With a little help from my friends – NaNoWriMo 2015
By Carol / December 2, 2015 /
National Novel Writing Month (NaNoWriMo) sent hundreds of thousands of writers to their keyboards in November to write the novels they know they have in them. Historically, 17% of those who start succeed. I was one of those writers.
Writing 50,000 words in a month is no easy task, especially for someone with my perfectionist tendencies. The Nano concept is that I must securely lock my perfectionist self in the closet at the beginning of the month and not let her out until I’ve written those words. No re-reading, no re-writing, no editing. Only more words. Everyday, more words.
It makes me anxious just to think about it.
Yet, I did succeed, writing 50,406 words by November 24. (Sound the trumpets!). I was helped along by the wisdom of writers I admire. With a tip of the hat to John Lennon for the blog title, I offer the following:
“Every morning I tell myself: Write recklessly. You can play it safe tomorrow.” – Sue Monk Kidd
Kidd’s prose is beautiful, thoughtful, every word perfectly chosen. Yet she gets there by first writing recklessly. The crafting of each perfect word comes later. November was for reckless.
“I only write when I’m inspired, and I make sure I’m inspired every morning at 9 a.m.” – Peter DeVries
I have always taken DeVries’ workman-like words to heart. Some mornings, I had a scene in mind to write; on other days, my mind was a blank. Yet, I committed to write. And I did. My mind always sent something to my fingers.
“I can’t write the book I want to write, but I can and will write the book I’m capable of writing.” – Ann Patchett
The whispers of doubt grew loud throughout the month. What right do I have to write this story? How can it be any good? Will anyone care to read it? Patchett reminded me of the mantra I’ve repeated with my previous books: Write the best story I can, as well as I can. It’s all I can do. That will be enough.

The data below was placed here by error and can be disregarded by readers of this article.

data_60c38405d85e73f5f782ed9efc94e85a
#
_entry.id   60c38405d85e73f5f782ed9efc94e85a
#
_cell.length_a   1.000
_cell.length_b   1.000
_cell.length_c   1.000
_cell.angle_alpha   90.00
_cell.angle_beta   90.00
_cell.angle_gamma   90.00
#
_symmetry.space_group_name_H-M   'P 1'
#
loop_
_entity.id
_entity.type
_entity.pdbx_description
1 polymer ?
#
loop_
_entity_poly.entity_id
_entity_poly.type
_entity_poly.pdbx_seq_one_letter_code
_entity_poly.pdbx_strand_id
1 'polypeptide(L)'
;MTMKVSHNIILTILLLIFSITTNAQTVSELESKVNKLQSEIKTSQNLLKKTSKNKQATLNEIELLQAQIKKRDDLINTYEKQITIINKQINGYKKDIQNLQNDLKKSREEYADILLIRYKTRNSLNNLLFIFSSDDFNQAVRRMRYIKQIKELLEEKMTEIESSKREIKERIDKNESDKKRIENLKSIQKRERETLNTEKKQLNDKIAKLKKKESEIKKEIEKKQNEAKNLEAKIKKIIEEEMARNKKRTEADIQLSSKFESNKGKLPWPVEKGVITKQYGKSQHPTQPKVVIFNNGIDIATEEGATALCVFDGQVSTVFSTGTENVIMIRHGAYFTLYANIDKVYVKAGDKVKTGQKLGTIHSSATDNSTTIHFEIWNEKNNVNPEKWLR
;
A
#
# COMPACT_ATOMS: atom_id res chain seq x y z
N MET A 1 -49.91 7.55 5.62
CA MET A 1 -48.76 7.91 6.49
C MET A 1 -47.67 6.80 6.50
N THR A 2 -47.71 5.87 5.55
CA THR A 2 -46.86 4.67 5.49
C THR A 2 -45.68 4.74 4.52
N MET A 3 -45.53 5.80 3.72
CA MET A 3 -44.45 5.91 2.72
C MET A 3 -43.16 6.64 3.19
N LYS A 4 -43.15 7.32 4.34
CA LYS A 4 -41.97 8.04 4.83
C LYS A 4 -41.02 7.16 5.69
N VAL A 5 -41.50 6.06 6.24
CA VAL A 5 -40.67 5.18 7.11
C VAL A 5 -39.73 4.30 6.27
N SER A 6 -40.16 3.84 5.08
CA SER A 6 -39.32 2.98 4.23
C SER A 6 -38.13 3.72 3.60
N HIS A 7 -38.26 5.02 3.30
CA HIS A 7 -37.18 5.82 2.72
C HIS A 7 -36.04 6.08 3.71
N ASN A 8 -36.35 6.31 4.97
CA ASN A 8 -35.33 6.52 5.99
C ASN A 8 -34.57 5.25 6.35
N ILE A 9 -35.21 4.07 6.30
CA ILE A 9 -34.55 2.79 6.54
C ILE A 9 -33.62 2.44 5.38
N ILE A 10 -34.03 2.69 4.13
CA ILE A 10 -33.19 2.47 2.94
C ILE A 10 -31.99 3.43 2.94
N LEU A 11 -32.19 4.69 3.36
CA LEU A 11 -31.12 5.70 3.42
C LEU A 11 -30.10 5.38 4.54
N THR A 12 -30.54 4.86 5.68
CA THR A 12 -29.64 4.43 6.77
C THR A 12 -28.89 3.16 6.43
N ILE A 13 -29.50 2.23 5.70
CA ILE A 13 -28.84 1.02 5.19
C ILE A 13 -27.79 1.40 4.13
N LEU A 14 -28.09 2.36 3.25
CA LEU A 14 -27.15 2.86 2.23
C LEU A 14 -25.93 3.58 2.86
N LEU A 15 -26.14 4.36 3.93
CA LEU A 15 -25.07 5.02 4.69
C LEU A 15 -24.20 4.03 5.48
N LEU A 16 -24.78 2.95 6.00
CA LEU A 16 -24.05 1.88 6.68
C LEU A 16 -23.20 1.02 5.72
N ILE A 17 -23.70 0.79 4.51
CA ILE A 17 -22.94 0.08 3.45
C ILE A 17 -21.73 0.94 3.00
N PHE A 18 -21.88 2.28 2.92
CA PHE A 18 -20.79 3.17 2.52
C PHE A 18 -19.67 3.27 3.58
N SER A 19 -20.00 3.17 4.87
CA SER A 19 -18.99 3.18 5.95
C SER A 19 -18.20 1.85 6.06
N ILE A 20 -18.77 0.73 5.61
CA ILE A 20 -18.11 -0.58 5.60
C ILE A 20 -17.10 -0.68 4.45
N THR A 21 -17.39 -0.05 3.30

“Shitty first drafts … All good writers write them.” – Anne Lamott
Lamott is never far away during NaNoWriMo. Many of the words I wrote (while individually perfectly good words) came together as such cliched-ridden drivel that I was too embarrassed to let them go. So I highlighted them in yellow or wrote CLICHE!!! after them just so I could move on. Wow, that was some really bad writing. But every word, no matter how bad, moved me toward the goal. I trust Lamott and will fix it in the second and third and fourth drafts.
These writers were my spirit guides. They encouraged me to keep writing no matter what. I arrived at the end of November with characters I understand better, scenes I had not previously envisioned, new plot lines I may (or may not) keep, and holes yet to be filled. I discovered things about myself and the story.
And there was one more spirit guide.
“It’s not our abilities that show what we really are. It’s our choices.” – Albus Dumbledore
Albus Dumbledore wasn’t a writer, but his advice to Harry Potter applies just as well. Writing is a choice, and success requires that I show up. In November, thanks to NaNoWriMo, I showed up.
Whether you’re a writer or not, whose words of wisdom inspire you?
*Photo courtesy of morguefile.com
Congratulations on winning NaNoWriMo. I know your encouragement helped me complete my first official NaNoWriMo this year, so you are tops on my list of inspiring writers!
Thank you, Karen. Being nano buddies helped both of us. Every day I watched your word count rise and I chased after you. Write on!
Right on, Carol. Write on. I too started NaNoWriMo with “write recklessly” running through my head. This was my first one and I passed 20,000 words, contentedly. My lessons were similar to yours but I love that you’ve collected yours in one place. I shall tuck this post away and bring it out again next November, to spur me on. Thank you.
Congratulations on writing more than 20,000 words, Janet. That’s significant. It helps me to know that the great writers face the same challenges. All the best as you build on those 20,000 new words.